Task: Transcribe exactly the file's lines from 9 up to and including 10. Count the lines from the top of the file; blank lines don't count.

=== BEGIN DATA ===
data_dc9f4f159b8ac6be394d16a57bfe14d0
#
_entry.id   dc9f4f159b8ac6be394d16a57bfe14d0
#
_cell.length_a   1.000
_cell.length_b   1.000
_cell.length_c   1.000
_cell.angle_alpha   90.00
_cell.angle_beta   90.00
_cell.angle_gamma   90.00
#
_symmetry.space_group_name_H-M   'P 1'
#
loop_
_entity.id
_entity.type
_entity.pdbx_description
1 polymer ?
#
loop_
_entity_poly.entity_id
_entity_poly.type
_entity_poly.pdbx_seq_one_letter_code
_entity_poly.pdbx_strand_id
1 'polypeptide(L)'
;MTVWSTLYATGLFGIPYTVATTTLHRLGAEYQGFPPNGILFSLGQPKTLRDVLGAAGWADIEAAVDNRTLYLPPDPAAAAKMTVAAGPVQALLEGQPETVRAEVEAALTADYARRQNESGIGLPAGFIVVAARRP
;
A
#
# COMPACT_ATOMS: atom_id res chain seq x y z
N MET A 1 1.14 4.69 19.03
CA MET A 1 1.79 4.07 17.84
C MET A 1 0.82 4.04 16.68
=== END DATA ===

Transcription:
_cell.angle_beta   90.00
_cell.angle_gamma   90.00